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Published: Sunday, 11/6/2005

Native American feminist, environmentalist at UT

BY TAHREE LANE
BLADE STAFF WRITER
Winona LaDuke will speak at 7 p.m. Wednesday in UT's Ingman Room. Winona LaDuke will speak at 7 p.m. Wednesday in UT's Ingman Room.
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Winona LaDuke holds the distinction of being the only American vice presidential candidate who also was a nursing mother.

It was in 2000, and she ran on the Green Party ticket with presidential candidate Ralph Nader. She had just given birth to her third child and took the baby on the campaign trail with her. It was, she said, exhausting.

But I think, basically, things would look different if more nursing mothers ran for office, she said, noting that educational, health care, and school lunch programs might be less likely targets of funding cuts.

Ms. LaDuke, 46, who also ran with Mr. Nader on the 1996 Green Party ticket, will speak Wednesday at 7 p.m. at the University of Toledo s Ingman Room. Her topic will be environmental policies and sustainability, and her visit is sponsored by UT s department of Women s and Gender Studies Feminism and Global Movements Leadership symposium.

Women comprise more than half the U.S. population but hold only about 10 percent of elected offices. The largest issues facing women in her view are the degrading quality of our environment and the unequal distribution of wealth.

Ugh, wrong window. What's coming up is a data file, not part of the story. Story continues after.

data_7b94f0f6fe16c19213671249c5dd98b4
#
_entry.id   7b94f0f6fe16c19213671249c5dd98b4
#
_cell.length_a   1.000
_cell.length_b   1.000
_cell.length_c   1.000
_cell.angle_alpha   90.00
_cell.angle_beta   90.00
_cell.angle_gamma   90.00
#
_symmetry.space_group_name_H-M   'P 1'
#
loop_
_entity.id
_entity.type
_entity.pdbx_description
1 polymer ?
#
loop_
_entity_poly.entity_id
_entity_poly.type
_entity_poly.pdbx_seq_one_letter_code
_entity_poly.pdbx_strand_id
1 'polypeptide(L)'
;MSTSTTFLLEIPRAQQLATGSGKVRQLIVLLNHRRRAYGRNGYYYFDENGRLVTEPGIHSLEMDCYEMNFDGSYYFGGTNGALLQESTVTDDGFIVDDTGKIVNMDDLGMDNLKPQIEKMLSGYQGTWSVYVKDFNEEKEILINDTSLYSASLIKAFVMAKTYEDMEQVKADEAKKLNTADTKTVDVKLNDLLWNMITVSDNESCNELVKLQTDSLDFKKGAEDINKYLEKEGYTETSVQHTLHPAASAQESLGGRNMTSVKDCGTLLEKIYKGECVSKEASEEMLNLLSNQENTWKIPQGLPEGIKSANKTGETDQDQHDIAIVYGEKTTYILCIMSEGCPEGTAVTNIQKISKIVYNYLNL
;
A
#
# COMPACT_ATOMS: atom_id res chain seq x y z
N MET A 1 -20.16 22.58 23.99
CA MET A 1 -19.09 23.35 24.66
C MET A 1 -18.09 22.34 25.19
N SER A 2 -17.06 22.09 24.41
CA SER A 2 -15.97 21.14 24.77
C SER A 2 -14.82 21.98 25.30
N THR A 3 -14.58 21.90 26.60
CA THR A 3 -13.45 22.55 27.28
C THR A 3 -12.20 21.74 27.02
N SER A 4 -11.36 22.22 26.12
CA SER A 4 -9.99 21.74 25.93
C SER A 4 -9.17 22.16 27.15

Women and children are far more impacted by the disparity of income than men, she said.

Ms. LaDuke is raising five children ages 5 to 17, including a niece and nephew, on a lake in Ponsford, Minn. on the White Earth (Ojibwe) reservation. It s the poorest county in the state, she said, and the majority of families are headed by women who do not have health-care coverage.

As an indigenous-rights activist, she works on energy and environmental issues such as protecting the wild rice that grows in northern Minnesota s lakes and rivers from being polluted by patented rice. A patented variety grown near wild rice can result in the wild rice becoming pollinated by the patented rice. Not only does that corrupt the wild rice s genetic structure, wild-rice farmers can be sued by the company that patented the new variety for growing patented rice, she said.

Ms. LaDuke is director of Honor the Earth, a Native American foundation that focuses on energy policy and environmental issues. She s also the founding director of White Earth Land Recovery Project.

Her efforts on behalf of Native Americans have been recognized with several awards, including the 1988 Reebok Human Rights award, the Thomas Merton award, and the Ms. Woman of the Year award.

She graduated from Harvard and Antioch universities, and has written five books, including Recovering the Sacred: The Power of Naming and Claiming (South End Press, 2005).

An Evening with Winona LaDuke is Wednesday at 7 p.m. in the Ingman Room of the Student Union at the University of Toledo. Admission is free. Information: 419-530-2233.

Contact Tahree Lane at: tlane@theblade.com or 419-724-6075.



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